Arnold Kling  

Austrian Resurgence

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The Wall Street Journal profiles GMU's Pete Boettke.

The resurgence of Austrian economics does have its hazards, Mr. Boettke says. The antigovernment fervor on cable-television shows and the Internet may have popularized its theories, but it also "reinforces the idea to critics that these are crackpot ideas," he said...

Mr. Hayek rightly warned of the dangers of central planning, Mr. Boettke says, but "he didn't give a prescription for how to move from 'serfdom' back."

Read the whole thing.

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CATEGORIES: Austrian Economics

COMMENTS (5 to date)
Doc Merlin writes:

So, we need a guide. "From serfdom to Freedom." Hrm, some ideas on how to do such a thing would be great.

"Kristian" writes:

It remains a fact that the only "positive" theory of a libertarian revolution is SEK3's agorism.

Rebecca Burlingame writes:

Doc, we need your help, before Austrian theory succumbs to the nonsense of TV! A book is in order from you, no?

David B. Collum writes:

My read of Hayek's work says that he was a fan of rules. He even alludes to the merits of rules that are seemingly arbitrary. I always interpreted this view articulate in "The Fatal Conceit" as a deep seated belief that you do indeed need a referee with a whistle on the field and you need rules that do not change. It doesn't matter if the field is 100 yds long, only that the length is a constant.

So, in my opinion, the risk is that Austrians get hung with the anarchy label. Rules are good; commandeering the machinery of government to tilt the playing field in your favor is not.

Curt Doolittle writes:

Back From Serfdom?

(Apologies for length.)

Hayek didn't solve the problem of social science. He gave us the right warning but no meaningful prescription other than to rely upon what we already knew.

Liberty is the desire of the minority, because the minority participates in the market. The majority lives off it, but does not participate in it, and is often frightened of it, or simply wants to avoid the dirty reality of building one's life to understand and satisfy the wants of others, and to risk one's capital to test one's judgement.

Mises, Hayek and Parsons all failed. The conservative sentiment remains a sentiment only, and not an unarticulated rational philosophy. It remains allegorical and historical. This is why it cannot easily win a rational battle against the various forms of positivism aligned with marxist and collectivist sentiments.

Austrian calculation and incentives combined with human cognitive biases and the properties of memory are a necessary and sufficient means of articulating the conservative and libertarian sentiments into a rational political order.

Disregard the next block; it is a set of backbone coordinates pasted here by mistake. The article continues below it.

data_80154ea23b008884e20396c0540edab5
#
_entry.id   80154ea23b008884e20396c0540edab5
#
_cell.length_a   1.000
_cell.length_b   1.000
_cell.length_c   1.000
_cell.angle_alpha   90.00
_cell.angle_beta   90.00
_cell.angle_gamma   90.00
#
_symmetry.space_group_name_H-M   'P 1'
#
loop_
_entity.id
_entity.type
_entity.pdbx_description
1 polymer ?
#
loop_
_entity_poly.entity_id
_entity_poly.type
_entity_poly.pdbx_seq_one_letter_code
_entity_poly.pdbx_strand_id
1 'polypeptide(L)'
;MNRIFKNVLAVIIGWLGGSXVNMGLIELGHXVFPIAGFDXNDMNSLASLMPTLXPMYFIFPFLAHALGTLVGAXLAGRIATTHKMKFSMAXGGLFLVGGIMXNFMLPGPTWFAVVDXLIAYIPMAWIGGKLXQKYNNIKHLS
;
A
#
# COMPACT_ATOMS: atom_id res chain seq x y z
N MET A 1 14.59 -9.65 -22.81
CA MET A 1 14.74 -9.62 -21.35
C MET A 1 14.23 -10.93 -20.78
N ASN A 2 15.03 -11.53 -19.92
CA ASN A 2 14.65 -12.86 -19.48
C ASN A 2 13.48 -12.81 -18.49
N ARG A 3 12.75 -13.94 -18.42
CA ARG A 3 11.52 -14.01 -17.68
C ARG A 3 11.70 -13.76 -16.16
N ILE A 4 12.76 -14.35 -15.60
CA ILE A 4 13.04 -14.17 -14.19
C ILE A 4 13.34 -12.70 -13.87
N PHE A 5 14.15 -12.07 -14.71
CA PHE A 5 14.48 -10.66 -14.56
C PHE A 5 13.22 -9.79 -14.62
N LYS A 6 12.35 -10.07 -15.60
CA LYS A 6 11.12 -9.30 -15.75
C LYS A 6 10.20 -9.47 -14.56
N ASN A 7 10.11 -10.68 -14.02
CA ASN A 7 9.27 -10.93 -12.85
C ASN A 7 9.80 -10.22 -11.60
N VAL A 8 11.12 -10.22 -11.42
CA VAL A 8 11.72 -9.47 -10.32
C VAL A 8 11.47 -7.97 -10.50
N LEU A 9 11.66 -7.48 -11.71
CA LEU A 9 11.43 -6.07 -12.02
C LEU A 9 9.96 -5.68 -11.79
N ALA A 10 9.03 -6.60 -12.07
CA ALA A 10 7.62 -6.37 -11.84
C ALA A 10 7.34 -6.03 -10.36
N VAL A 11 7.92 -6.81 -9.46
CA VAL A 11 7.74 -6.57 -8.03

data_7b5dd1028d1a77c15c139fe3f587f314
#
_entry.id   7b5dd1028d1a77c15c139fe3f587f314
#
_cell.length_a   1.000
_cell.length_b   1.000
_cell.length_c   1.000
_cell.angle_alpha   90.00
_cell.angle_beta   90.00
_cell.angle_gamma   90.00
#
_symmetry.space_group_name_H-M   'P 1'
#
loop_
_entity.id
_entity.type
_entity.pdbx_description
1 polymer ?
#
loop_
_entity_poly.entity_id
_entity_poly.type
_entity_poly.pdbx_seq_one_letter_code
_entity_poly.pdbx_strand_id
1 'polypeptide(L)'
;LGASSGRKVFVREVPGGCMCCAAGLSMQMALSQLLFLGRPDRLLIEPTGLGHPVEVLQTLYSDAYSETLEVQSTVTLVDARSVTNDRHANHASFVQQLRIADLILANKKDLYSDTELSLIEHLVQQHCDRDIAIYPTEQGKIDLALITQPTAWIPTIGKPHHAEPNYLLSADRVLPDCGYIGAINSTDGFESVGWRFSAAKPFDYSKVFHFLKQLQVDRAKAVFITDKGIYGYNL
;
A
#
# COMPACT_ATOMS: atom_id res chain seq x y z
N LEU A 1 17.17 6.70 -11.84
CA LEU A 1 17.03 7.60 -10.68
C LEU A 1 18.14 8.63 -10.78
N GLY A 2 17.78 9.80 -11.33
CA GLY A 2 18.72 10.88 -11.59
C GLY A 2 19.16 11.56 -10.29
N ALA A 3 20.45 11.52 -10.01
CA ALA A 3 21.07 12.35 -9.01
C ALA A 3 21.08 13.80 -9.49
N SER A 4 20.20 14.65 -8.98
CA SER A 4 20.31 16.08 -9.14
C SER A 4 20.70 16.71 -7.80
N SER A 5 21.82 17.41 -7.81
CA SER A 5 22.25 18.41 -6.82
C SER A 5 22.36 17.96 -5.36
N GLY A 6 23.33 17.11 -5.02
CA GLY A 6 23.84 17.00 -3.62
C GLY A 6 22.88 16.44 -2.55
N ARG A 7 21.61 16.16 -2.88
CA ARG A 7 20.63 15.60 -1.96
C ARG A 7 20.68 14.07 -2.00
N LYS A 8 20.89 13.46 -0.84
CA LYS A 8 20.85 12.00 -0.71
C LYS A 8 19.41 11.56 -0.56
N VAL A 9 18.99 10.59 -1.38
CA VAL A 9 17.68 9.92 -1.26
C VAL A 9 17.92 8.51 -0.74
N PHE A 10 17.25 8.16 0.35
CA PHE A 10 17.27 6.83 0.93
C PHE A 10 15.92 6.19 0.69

The structure of the answer to our problem is in Austrian Theory. It's just incomplete. Because our political methods rely upon debate and rhetoric without sufficient data of the right kind and complexity that would allow us to move beyond the convenient contrivance of the DSEM model and to permit human beings to rationally make political decisions based upon something other than the tyranny of the majority resolved through the artifice of irrational sentimental political debate, unbounded by the practicality of hard money, and the difficulty of borrowing hard money.

Calculation and Incentives are why the Recalculation Story is the correct analogy. But without rational, causal, articulation, it remains an allegory, and is an insufficient argument relying on explanatory power, rather than causal definitions.

There must be a way to combine knowledge of a nation's market practitioners the way that the market does, and put it in the hands of politicians. We need politicians because if we are to pool our resources (if only to defend ourselves and our property from the barbarians and the proletariat) then there is a scarcity of resources to apply to infinite political choices.

Past civilizations failed because law, rhetoric, bureaucracy and religion were insufficient means of coordinating a large division of knowledge and labor. They failed to create property and institutions sufficient for managing their resources and for forecasting their use.

Thankfully, we already have the model of banking and credit. We've just allowed banking and credit to embrace precisely what we have warned politicians from embracing: the error of aggregation, called 'pooling' in fixed categories inherent in our current accounting technology, which is further enabled by an erroneous application of probabilism that violates the primary principle of property: it's dependence upon knowledge of it's dynamic utility.

This is too deep a topic for a posting: Hayek identified the problem but not the solution. We have a solution. We have the technology to implement it. It's implementing it that's now the problem. The fundamental problem for any civilization is increasing the granularity of economic calculation and keeping the temporal pace of their categories of measurement with the dynamism of their utility. In addition, if we are to have the self-insuring system of fiat money, then we must also have a means of capturing knowledge of lenders, and practitioners that was inherent in hard money. Then, possessed of that means, alter our form of government to take advantage of that knowledge.

So Hayek was right. Kling is right. But they answer to WHY they are right has not yet been articulated.

And the truth is, that since freedom is a minority sentiment, it is very difficult for such changes to be implemented in a polity. Even if it would satisfy the opposing side's materialist desires. Because it would not satisfy their desires for status parity.

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